dc.descriptionThis material is based upon work supported by the National Science Foundation (NSF) Graduate Research Fellowship Program under grant No. DGE-0822215, awarded to C.B.H., and an international travel allowance through the Graduate Research Opportunities Worldwide, also awarded to C.B.H. and taken to Cheongju, Korea. T.S. is supported by the grant JSPS23340044 and JSPS24253004. The OGLE project has received funding from the European Research Council under the European Community's Seventh Framework Programme (FP7/2007-2013)/ERC grant agreement No. 246678 to A.U. Work by C.H. was supported by the Creative Research Initiative Program (2009-0081561) of the National Research Foundation of Korea. A.G. and B.S.G. acknowledge support from NSF AST-1103471 and from NASA grant NNX12AB99G. S.D. is supported by "The Strategic Priority Research Program—The Emergence of Cosmological Structures" of the Chinese Academy of Sciences (Grant No. XDB09000000). Work by J.C.Y. was performed in part under contract with the California Institute of Technology (Caltech) funded by NASA through the Sagan Fellowship Program. M.D., K.H., M.H., C.S., R.A.S., and Y.T. acknowledge grant NPRP-09-476-1-78 from the Qatar National Research Fund (a member of the Qatar Foundation). This publication was made possible by NPRP grant #X-019-1-006 from the Qatar National Research Fund (a member of the Qatar Foundation).en
dc.description.abstractThe mass of the lenses giving rise to Galactic microlensing events can be constrained by measuring the relative lens-source proper motion and lens flux. The flux of the lens can be separated from that of the source, companions to the source, and unrelated nearby stars with high-resolution images taken when the lens and source are spatially resolved. For typical ground-based adaptive optics (AO) or space-based observations, this requires either inordinately long time baselines or high relative proper motions. We provide a list of microlensing events toward the Galactic bulge with high relative lens-source proper motion that are therefore good candidates for constraining the lens mass with future high-resolution imaging. We investigate all events from 2004 to 2013 that display detectable finite-source effects, a feature that allows us to measure the proper motion. In total, we present 20 events with μ ≥ 8 mas yr–1. Of these, 14 were culled from previous analyses while 6 are new, including OGLE-2004-BLG-368, MOA-2005-BLG-36, OGLE-2012-BLG-0211, OGLE-2012-BLG-0456, MOA-2012-BLG-532, and MOA-2013-BLG-029. In ≤12 yr from the time of each event the lens and source of each event will be sufficiently separated for ground-based telescopes with AO systems or space telescopes to resolve each component and further characterize the lens system. Furthermore, for the most recent events, comparison of the lens flux estimates from images taken immediately to those estimated from images taken when the lens and source are resolved can be used to empirically check the robustness of the single-epoch method currently being used to estimate lens masses for many events.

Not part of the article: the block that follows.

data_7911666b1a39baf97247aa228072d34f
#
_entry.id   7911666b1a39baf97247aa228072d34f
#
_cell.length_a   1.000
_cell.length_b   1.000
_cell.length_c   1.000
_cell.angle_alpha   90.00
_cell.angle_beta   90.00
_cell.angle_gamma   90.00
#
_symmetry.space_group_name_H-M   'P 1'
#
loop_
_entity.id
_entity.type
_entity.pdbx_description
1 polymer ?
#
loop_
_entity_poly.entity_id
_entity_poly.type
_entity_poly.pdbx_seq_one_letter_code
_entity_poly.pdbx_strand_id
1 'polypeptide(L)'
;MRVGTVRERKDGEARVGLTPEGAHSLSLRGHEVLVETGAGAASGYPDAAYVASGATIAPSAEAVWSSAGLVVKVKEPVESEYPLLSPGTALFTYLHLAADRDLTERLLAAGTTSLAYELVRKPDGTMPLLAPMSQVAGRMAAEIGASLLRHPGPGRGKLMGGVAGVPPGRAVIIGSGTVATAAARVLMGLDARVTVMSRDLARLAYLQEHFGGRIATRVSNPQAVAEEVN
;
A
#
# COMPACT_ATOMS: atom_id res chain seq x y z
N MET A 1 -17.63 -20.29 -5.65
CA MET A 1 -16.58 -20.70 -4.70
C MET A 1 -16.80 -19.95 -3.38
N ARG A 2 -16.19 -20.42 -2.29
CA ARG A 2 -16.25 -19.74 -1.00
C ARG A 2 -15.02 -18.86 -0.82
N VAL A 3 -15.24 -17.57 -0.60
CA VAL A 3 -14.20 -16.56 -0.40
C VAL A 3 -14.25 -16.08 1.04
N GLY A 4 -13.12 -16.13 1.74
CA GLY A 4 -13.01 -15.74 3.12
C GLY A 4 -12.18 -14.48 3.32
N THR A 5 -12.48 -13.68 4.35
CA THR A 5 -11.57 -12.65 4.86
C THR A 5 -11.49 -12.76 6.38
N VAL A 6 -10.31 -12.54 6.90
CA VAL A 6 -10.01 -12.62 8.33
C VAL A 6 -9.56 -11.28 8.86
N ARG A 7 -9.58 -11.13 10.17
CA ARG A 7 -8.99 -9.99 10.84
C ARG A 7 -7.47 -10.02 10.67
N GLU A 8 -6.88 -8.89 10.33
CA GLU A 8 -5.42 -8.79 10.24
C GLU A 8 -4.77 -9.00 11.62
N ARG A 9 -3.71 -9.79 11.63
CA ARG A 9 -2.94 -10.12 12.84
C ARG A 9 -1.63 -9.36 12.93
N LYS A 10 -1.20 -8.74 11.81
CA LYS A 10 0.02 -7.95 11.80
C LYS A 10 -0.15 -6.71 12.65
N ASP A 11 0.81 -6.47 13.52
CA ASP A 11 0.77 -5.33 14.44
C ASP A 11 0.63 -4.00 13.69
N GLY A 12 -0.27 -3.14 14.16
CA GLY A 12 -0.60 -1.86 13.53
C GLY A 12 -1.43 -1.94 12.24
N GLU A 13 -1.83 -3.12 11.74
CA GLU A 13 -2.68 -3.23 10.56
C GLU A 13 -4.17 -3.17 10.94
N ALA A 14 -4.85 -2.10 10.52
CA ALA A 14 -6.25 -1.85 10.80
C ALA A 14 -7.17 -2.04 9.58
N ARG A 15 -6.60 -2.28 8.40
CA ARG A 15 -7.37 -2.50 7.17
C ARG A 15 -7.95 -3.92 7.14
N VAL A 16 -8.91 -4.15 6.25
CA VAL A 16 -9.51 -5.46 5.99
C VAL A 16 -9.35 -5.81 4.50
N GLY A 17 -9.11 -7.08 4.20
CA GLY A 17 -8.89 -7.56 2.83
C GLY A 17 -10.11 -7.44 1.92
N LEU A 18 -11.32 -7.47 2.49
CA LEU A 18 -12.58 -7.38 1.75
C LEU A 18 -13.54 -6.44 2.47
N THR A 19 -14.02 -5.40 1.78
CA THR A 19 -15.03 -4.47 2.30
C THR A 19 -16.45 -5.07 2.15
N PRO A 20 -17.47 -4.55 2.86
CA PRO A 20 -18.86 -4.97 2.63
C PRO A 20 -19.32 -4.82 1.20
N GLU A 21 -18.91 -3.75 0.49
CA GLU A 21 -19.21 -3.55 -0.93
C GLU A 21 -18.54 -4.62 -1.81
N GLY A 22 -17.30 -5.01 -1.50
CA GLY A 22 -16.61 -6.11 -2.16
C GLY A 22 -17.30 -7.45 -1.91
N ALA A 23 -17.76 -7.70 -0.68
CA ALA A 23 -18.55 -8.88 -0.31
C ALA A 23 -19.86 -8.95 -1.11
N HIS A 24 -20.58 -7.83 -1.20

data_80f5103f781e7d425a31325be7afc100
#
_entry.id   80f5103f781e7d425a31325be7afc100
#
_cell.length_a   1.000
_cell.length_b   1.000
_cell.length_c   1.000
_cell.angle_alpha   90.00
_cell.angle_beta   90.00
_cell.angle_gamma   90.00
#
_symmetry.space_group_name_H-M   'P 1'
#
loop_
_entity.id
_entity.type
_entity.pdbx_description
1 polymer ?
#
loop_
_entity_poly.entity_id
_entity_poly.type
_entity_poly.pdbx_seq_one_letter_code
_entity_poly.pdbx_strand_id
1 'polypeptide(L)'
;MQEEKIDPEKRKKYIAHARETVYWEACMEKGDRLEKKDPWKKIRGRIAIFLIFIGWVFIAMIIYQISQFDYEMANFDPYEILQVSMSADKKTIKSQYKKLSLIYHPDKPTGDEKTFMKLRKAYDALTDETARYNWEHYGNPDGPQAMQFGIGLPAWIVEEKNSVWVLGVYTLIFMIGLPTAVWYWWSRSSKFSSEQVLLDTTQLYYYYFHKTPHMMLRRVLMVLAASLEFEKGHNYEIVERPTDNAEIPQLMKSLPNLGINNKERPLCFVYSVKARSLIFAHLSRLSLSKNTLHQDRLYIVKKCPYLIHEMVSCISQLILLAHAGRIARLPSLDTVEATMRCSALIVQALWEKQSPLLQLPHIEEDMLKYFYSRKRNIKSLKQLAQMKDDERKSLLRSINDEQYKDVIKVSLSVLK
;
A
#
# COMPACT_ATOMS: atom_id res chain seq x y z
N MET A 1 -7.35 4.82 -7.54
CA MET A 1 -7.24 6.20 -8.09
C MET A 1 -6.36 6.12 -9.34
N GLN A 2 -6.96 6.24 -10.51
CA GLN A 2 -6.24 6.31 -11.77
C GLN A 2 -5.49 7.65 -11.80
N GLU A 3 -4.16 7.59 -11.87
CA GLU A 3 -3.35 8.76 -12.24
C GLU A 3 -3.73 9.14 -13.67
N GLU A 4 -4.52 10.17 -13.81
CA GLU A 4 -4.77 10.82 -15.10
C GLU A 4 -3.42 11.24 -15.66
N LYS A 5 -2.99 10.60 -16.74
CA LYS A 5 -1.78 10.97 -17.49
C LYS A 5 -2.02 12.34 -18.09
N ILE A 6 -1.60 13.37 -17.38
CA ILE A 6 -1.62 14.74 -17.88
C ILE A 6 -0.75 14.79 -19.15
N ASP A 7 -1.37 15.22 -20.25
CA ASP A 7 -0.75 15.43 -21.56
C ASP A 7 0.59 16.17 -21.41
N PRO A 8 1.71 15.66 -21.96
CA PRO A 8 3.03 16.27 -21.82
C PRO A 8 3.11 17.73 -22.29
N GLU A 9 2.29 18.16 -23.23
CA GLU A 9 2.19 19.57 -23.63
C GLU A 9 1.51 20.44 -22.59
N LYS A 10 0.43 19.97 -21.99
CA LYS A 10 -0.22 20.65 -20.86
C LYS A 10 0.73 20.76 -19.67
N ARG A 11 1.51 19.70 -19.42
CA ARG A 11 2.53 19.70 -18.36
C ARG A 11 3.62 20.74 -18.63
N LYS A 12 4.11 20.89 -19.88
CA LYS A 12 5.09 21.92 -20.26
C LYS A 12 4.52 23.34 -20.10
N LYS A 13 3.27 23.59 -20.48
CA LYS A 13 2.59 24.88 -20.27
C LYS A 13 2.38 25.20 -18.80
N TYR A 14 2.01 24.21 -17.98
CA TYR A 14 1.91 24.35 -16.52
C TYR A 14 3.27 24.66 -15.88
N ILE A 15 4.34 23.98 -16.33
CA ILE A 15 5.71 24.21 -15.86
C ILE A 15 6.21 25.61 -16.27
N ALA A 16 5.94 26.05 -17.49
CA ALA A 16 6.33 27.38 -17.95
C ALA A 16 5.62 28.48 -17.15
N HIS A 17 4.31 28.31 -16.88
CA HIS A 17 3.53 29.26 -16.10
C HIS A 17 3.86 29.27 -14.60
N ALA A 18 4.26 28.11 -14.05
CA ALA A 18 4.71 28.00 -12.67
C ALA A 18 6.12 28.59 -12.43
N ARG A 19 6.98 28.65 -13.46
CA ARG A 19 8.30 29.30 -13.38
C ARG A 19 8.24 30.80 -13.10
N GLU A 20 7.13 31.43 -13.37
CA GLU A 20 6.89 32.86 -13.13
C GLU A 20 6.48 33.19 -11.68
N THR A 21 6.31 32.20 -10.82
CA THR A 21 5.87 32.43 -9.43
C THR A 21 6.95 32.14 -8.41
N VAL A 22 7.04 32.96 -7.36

dc.format.extent11
dc.language.isoeng
dc.relation.ispartofAstrophysical Journalen
dc.rights© 2014. The American Astronomical Society. All rights reserved. This work is made available online in accordance with the publisher’s policies. This is the final published version of the work, which was originally published at http://dx.doi.org/10.1088/0004-637X/794/1/71en
dc.subjectBinaries: generalen
dc.subjectGravitational lensing: microen
dc.subjectGalactic bulgeen
dc.subjectBinary-lensen
dc.subjectChemical evolutionen
dc.subjectPlanetary companionen
dc.subjectOrbital motionen
dc.subjectOptical depthen
dc.subjectMass planeten
dc.subjectBrown dwarfen
dc.subjectOGLE-IIIen
dc.subjectParallaxen
dc.subjectQB Astronomyen
dc.subjectQC Physicsen
dc.subject.lccQBen
dc.subject.lccQCen
dc.titleCandidate gravitational microlensing events for future direct lens imagingen
dc.typeJournal articleen
dc.description.versionPublisher PDFen
dc.contributor.institutionUniversity of St Andrews.School of Physics and Astronomyen
dc.identifier.doihttps://doi.org/10.1088/0004-637X/794/1/71
dc.description.statusPeer revieweden